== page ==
Do you think that this new method of documentation would have changed the outcomes in my family’s case? Perhaps in Regina’s case she would have been able to prevent medication errors by entering her own list of her husband’s medication. In my family’s case there would have been nothing we could have changed. We were repeatedly told there was nothing wrong. Are we supposed to upload into a chart, “Drs say nothing is wrong. We think something is wrong.”?
Now if we had had access to the medical records that said, “Growth is scar tissue but it could also be spindle cell melanoma. Follow-up with patient,” maybe then we would have had a fighting chance and could have asked for more explanation. However, not all physicians are very receptive to questions about their medical knowledge. Regina can tell you this first hand. She asked questions and even met with her husband’s physician. What happened? She was labeled “Little Miss Type-A Personality.”
I’m not saying patients should be off the hook when it comes to being engaged and participatory in their health. Diabetics would greatly benefit from logging their daily blood sugars and A1C levels. It could help their physicians better manage hypoglycemic medication and insulin dosages. But we also must remember that not all patients have at least six nurses or medical providers in their family. They might not understand that the words “spindle cell melanoma” is something they need to follow-up or push back on.
And while we try to use data and EBP to make health decisions, sometimes your gut or intuition can overrule something. If that third pathologist had gone simply by what previous reports said and not by the funny feeling in his gut that said, “Something is not right. I don’t know what, but it is something,” our outcome could have been much different.
Because this man was bothered, he took the time to be bothered to send out information for more guidance. He bothered to take action and because of this he probably saved a life.
The first providers who completely and totally missed that this was a melanoma? The second doctor and pathologist who appeared to know it was cancer and chose to do nothing? They weren’t bothered to do anything.
So is this the patient’s fault? Should a patient without medical knowledge be expected to be more aggressive with their healthcare providers?
We claim we want more engaged patients but how is a patient supposed to engage when the healthcare providers are totally and completely wrong or just don’t seem to care about what is going on? Can even an uber-engaged patient say, “Sorry doc. I think there’s more to this than scar tissue. Please find a different pathologist.” How is a patient supposed to know what is going on when four providers couldn’t get the diagnosis right?
Just because they are engaged and concerned it does not mean it is the patient’s responsibility to correctly diagnose themselves. Shouldn’t they be able to trust in the people with at least 12 years of education to get things right? I mean, I trust the guy at White Castle to get my order of onion rings right, and they have never once failed me. So, instead, we need patients to drive themselves up the wall in a state of panic trying to diagnose themselves on the Internet? In addition, they are supposed to make sure all the facts, dates, and diagnoses are correct in their medical record? In our case, professionals couldn’t even get it right.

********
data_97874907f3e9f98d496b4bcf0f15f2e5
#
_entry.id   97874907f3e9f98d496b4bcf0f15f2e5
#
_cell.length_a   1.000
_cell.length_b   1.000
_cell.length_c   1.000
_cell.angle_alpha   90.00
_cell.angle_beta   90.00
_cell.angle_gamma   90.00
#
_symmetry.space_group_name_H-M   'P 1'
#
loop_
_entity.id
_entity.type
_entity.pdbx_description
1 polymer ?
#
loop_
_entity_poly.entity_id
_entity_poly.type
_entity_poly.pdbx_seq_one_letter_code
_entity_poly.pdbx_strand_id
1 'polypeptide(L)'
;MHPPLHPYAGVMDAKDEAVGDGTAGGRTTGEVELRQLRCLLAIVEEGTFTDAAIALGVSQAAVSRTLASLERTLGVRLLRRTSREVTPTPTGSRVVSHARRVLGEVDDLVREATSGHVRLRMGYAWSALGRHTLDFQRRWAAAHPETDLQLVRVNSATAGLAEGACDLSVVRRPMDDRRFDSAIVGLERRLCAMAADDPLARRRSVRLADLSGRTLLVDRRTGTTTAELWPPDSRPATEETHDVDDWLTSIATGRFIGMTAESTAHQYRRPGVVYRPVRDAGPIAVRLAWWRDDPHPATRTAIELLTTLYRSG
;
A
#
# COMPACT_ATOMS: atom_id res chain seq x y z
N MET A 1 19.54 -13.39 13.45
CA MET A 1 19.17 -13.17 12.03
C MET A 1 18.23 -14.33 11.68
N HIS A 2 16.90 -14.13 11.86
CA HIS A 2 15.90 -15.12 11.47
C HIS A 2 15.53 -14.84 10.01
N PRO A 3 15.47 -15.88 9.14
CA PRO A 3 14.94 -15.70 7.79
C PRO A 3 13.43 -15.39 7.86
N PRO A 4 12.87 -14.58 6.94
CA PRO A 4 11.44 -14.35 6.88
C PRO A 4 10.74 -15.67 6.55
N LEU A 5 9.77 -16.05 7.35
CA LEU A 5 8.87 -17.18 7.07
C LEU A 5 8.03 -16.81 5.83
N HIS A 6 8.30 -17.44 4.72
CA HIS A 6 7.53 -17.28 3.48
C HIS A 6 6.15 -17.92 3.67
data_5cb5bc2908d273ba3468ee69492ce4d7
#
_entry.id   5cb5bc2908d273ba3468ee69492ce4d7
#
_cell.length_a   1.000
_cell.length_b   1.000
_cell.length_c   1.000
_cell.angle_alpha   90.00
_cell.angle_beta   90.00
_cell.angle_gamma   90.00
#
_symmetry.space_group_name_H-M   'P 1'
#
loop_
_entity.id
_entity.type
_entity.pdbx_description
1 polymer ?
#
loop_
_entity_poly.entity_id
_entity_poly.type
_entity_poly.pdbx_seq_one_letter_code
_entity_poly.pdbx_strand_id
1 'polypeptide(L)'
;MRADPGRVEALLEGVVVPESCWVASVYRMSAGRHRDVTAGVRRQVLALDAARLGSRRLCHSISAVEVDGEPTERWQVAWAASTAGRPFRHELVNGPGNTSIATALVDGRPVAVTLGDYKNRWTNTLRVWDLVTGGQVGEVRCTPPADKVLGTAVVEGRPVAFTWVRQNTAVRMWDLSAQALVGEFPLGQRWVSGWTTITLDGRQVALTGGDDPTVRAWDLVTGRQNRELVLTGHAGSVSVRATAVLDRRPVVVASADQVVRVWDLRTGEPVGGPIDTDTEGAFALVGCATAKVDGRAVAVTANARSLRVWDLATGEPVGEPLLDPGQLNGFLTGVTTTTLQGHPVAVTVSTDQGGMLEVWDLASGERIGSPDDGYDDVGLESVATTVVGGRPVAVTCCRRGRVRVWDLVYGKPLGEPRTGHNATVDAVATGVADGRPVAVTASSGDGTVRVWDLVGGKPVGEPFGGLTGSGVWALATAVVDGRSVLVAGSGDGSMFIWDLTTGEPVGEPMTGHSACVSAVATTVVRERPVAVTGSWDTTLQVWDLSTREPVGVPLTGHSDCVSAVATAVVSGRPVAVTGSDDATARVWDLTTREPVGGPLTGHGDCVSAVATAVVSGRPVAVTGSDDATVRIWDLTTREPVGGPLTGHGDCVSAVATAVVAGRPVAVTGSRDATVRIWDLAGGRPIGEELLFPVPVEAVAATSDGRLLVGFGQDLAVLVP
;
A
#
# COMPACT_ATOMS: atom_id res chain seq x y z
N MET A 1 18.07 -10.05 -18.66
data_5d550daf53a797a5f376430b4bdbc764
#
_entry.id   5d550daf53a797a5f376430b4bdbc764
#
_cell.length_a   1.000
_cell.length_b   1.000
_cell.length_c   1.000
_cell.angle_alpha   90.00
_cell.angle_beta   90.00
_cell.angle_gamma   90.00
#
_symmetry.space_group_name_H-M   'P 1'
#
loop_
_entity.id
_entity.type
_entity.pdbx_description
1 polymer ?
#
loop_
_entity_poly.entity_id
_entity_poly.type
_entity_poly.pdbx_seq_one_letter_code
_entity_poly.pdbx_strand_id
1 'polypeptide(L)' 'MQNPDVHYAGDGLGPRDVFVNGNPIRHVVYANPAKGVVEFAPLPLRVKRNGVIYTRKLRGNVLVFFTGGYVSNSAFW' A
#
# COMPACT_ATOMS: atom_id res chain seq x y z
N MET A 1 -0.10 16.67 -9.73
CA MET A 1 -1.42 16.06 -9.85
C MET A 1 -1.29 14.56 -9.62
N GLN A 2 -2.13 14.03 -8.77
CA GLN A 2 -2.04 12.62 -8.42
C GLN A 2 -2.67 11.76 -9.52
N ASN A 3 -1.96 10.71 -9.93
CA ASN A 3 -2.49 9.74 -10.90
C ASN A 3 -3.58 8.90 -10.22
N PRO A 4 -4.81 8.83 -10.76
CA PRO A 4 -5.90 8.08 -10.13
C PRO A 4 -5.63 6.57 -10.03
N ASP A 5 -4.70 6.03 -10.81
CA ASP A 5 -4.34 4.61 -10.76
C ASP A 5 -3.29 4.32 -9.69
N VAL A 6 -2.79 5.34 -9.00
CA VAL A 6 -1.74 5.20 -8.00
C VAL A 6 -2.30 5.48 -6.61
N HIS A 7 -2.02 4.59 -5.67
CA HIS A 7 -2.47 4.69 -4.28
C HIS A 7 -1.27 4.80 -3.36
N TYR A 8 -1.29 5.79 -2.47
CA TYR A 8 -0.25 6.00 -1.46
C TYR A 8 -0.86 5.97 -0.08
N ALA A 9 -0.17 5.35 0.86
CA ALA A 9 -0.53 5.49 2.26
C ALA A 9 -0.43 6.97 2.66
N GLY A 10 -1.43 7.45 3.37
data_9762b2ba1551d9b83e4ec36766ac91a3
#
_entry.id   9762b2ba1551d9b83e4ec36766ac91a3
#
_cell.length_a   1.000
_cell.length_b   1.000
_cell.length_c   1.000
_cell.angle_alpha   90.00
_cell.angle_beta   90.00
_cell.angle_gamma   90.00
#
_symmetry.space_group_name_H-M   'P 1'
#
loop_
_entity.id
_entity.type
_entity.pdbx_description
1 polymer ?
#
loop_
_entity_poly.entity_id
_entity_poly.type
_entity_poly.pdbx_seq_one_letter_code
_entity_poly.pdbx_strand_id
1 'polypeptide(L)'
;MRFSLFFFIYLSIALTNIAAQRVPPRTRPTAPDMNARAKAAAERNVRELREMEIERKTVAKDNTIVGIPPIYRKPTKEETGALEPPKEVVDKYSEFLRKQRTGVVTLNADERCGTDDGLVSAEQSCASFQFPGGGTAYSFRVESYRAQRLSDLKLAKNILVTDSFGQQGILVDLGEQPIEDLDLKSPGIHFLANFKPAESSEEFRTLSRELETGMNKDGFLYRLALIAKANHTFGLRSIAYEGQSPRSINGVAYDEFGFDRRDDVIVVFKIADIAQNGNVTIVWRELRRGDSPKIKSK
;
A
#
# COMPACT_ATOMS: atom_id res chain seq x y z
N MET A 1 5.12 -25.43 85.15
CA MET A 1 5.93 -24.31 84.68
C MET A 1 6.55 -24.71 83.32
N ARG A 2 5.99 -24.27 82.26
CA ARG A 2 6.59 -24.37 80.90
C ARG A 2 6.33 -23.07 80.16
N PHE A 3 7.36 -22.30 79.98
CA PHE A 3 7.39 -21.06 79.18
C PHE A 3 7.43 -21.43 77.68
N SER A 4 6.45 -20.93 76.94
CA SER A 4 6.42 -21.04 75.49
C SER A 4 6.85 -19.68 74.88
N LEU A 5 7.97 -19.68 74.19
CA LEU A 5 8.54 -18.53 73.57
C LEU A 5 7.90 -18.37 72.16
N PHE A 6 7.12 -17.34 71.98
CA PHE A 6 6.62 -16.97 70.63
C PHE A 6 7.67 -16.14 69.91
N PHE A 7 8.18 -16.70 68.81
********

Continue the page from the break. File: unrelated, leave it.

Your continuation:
If physicians can’t get things right how can we place the responsibility for recording data on the shoulders of the patients? How can we expect them to know what info is essential to record and what info can go in one ear and out the other?
The answer quite simply is that taking care of patients takes a village. Patients must be interested and eager to attend PT, lose weight or take medication correctly. That is their duty. Healthcare providers, on the other hand, must be knowledgeable enough to come to correct diagnoses and provide correct care instructions. It takes two to tango. For example, physicians must properly monitior A1C levels but patients must follow a healthy and diabetes-friendly diet.
And most importantly, both health care providers and patients must be bothered enough about their health to take care of it.
When one of our family members finally had the chance to speak with and thank pathologist number three, what he said touched my heart: “Nothing looked strange and those other reports said everything was fine. But I kept thinking, ‘No! Scar tissue doesn’t invade an lymph node.’ It bothered me. It really bothered me, and the more I thought about it the more it bothered me and the more I thought we needed to send it out.”
All I can say is, Doctor, thank you so much for being bothered to be bothered. You have given our family a gift.
Jennifer Thew, RN, MSJ